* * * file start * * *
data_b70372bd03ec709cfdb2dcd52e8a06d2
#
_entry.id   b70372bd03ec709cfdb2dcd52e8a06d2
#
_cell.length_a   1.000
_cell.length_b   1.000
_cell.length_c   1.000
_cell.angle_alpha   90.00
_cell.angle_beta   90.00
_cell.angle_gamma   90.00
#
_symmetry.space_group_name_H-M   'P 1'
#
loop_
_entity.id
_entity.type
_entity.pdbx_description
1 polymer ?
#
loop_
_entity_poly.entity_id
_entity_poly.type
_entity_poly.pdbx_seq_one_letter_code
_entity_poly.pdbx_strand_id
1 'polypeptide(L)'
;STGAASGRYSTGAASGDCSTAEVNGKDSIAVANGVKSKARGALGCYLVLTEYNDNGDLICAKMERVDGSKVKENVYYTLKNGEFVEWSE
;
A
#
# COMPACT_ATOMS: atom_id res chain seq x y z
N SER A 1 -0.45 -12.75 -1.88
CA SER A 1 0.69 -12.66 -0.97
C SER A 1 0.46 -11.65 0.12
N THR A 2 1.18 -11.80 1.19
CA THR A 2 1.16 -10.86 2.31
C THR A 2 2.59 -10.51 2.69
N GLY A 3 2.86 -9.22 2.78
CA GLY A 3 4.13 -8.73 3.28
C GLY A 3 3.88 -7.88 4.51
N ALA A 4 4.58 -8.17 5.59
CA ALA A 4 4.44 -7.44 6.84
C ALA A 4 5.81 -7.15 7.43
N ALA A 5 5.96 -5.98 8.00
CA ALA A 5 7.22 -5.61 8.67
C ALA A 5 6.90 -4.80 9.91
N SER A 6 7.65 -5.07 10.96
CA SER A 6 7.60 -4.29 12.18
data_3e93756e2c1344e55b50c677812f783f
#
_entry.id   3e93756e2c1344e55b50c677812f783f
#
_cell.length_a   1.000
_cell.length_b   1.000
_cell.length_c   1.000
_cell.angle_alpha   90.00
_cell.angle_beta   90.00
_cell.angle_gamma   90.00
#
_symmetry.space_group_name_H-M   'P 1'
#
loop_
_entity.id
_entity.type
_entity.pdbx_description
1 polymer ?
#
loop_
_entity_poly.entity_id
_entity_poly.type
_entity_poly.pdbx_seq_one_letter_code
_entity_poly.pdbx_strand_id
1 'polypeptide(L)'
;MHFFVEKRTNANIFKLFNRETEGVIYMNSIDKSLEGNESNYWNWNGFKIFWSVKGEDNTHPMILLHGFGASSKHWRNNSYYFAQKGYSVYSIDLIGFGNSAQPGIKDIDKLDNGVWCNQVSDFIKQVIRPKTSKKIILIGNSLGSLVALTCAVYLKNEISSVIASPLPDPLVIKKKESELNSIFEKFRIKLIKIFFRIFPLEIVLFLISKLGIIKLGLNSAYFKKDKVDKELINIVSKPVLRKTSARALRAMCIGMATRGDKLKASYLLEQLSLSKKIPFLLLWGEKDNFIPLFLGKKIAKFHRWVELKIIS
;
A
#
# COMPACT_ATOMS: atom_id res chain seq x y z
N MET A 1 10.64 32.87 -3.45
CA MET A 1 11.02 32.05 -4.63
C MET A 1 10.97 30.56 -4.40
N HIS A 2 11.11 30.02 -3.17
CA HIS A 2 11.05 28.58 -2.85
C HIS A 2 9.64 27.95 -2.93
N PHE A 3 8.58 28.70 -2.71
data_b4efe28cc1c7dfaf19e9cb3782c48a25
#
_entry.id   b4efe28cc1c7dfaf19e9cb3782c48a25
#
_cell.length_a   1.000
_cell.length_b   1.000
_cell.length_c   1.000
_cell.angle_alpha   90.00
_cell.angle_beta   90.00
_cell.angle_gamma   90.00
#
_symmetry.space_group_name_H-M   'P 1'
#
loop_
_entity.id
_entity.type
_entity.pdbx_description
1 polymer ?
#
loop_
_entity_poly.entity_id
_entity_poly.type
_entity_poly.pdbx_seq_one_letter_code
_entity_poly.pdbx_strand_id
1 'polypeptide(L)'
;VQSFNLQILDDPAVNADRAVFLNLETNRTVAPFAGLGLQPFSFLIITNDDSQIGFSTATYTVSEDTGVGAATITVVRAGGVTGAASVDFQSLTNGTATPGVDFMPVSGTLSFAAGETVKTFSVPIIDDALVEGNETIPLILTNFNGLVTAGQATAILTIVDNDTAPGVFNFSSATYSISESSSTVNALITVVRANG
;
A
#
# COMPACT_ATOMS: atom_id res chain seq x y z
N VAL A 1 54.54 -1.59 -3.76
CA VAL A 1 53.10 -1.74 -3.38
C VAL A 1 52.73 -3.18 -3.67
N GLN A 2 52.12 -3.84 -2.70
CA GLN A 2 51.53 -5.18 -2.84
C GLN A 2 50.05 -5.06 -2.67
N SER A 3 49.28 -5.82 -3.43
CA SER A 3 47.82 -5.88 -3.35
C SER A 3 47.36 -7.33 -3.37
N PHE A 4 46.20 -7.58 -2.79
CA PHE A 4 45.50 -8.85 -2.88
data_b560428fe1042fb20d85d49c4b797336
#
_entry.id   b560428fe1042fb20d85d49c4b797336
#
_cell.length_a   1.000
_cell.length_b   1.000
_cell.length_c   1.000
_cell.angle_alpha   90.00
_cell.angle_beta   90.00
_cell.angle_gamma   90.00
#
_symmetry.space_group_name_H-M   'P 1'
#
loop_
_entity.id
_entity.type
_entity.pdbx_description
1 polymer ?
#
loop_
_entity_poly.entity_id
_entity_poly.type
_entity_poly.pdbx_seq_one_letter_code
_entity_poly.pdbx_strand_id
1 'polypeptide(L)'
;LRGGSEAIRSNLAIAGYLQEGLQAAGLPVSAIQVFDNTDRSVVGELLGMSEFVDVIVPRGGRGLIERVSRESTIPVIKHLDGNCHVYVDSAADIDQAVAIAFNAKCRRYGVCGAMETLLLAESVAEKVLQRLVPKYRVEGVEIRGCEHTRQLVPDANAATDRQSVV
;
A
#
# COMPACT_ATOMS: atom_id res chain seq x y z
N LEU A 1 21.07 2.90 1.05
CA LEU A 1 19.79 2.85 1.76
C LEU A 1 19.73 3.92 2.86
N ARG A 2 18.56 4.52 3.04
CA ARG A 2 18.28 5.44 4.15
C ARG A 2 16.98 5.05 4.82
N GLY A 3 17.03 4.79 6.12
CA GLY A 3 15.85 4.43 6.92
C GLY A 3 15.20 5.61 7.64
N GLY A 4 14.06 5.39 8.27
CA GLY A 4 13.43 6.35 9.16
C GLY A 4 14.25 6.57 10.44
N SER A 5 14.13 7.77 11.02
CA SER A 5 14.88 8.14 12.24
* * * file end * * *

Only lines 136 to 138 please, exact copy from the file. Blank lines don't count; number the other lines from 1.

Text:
#
_symmetry.space_group_name_H-M   'P 1'
#